While this show may have taken place six nights later, this date is believed to be correct. This setlist is incomplete. The show contained the first known Phish performances of Why Don't You Love Me?, Blue Monk, Boogie On Reggae Woman, Ya Mar, and Corinna. In the intro to Blue Monk, Trey said “Ladies and gentlemen, three quarters of the Bob Dylan Band.” Blue Monk subsequently contained an 'A' Train tease from Page.
Noteworthy Jams
Teases
Take the 'A' Train tease in Blue Monk
Debut Years (Average: 1985)
Song Distribution

This show was part of the "1987 Tour"

Show Reviews

, attached to 1987-02-21

Review by SlavePhan

SlavePhan This late February show takes place in Slade Hall, a notorious hippie-dorm that was heavily selective in letting bands play there. At this point, though, Phish had played at Slade for several years and the band felt very comfortable playing in front of its friends. There's a noticeable difference between this playing and that of a week earlier (2/13/87).

Fluffhead starts off like 2/13/87s version, with only Fluff's Travels added to the end of the piece. The Fire is really very solid, with great Trey shred. Suzy is particularly slow and lazy, with all of the instrumental sections led by Page and his electronic piano. Dear Mrs. Reagan may feature an additional vocalist although uncredited in the setlists.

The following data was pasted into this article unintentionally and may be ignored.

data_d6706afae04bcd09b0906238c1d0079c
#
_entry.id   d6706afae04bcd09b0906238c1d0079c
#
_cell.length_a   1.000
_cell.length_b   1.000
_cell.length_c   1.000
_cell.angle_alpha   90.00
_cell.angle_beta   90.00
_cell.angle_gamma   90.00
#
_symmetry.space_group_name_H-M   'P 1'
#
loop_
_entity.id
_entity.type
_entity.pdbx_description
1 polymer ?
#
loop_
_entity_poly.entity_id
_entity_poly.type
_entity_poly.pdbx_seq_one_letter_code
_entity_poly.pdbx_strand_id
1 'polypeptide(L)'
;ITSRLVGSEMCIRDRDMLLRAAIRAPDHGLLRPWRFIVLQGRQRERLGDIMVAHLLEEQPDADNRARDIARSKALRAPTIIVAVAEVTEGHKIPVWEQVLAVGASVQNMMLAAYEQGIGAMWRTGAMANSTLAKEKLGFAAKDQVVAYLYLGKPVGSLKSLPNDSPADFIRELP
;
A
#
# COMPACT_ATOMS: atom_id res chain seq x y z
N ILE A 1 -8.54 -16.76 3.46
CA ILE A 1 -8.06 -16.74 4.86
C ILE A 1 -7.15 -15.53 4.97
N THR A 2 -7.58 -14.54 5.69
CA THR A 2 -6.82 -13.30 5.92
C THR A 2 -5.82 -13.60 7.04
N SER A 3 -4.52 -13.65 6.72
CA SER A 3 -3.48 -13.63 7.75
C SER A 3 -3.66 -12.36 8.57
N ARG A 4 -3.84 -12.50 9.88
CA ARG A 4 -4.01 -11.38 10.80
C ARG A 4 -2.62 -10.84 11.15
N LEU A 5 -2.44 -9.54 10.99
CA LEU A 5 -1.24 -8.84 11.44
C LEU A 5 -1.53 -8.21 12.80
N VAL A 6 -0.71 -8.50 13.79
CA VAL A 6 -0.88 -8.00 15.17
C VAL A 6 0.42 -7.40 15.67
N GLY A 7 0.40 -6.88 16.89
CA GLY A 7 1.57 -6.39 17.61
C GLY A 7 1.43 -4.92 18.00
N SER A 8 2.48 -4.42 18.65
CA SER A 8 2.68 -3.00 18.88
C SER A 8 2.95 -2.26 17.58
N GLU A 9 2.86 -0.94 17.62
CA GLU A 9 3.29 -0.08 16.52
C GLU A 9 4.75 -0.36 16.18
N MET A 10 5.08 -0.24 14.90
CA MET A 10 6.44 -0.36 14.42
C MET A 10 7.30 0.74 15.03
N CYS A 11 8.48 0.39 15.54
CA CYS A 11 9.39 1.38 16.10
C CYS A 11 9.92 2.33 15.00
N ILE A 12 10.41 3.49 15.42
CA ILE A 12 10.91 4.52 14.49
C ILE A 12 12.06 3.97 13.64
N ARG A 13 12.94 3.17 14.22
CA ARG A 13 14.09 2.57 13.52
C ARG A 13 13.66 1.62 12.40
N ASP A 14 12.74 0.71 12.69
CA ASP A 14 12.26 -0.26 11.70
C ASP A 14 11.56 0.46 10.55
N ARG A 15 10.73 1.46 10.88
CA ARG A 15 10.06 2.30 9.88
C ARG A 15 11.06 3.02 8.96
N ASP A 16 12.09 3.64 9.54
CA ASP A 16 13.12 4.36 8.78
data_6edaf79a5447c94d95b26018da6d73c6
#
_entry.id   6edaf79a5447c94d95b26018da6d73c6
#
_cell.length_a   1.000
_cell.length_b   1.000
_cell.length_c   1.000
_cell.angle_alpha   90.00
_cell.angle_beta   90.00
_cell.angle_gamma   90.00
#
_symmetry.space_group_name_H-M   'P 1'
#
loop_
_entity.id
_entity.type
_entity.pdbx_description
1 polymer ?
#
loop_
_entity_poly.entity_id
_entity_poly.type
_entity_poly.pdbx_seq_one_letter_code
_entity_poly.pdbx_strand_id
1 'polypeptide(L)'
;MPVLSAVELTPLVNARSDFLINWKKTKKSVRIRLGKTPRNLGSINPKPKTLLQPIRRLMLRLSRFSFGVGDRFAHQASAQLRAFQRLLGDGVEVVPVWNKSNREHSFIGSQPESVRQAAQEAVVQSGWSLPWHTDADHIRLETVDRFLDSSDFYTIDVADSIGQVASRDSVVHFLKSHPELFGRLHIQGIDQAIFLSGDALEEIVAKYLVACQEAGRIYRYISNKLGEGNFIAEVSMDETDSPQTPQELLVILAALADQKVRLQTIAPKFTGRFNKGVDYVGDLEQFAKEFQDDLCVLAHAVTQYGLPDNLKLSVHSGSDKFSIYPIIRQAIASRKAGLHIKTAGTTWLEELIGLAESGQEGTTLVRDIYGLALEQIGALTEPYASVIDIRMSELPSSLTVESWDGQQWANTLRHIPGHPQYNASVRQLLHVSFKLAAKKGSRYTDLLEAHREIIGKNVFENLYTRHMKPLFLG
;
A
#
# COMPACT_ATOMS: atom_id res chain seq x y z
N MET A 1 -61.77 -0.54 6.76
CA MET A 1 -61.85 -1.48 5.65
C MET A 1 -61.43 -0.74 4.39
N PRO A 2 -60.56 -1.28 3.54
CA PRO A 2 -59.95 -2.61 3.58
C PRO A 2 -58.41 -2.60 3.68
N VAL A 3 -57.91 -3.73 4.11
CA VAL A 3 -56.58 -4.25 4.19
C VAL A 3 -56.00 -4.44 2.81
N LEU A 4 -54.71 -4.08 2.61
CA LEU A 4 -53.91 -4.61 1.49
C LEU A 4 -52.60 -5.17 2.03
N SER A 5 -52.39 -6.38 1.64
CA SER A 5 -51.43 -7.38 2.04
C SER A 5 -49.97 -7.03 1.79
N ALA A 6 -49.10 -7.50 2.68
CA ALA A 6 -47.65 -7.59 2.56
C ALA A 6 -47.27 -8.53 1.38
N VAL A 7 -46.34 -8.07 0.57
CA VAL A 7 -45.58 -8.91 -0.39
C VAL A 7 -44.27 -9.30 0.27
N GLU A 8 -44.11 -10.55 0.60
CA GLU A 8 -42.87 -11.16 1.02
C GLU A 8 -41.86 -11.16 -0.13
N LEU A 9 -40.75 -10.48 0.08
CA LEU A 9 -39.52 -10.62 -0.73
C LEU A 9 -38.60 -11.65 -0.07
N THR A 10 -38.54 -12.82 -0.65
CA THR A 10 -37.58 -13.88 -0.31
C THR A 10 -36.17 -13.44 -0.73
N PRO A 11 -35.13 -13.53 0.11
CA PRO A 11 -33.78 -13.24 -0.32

A super slow Camel Walk contains some really funky Page effects. Back Porch has some nice work from the whole band, but doesn't compare to the ripping 8/21/87 version. Blue Monk is a short jazz tune, but it sounds like there's some trombone in there from Fish after Trey introduces them as '3/4 of the Bob Dylan band". One can hear Mike and Fish playing and some horn noise. I guess we'll never know.

Clod is super slow with no real exploration. Lushington is the highlight of the show, really. A near-perfect version, definitely worth listening to if you want to hear a good version of the song. After a false start, Peaches is pretty standard for the time, as is Boogie On. I like Mike's activity in Ya Mar and the playful way the band approaches the song for the first time. Page plays with a 'steel drum' tone, which is actually kind of good and I wonder why he doesn't resurrect it.

I love this version of Corinna. Nice and slow. That really is the theme of this show. Dog Log and Alumni round this show out, but slow is the key to the evening.

A nice Lushington and soulful Corinna highlight this show filled with songs that never made it fully into rotation in the 90's.
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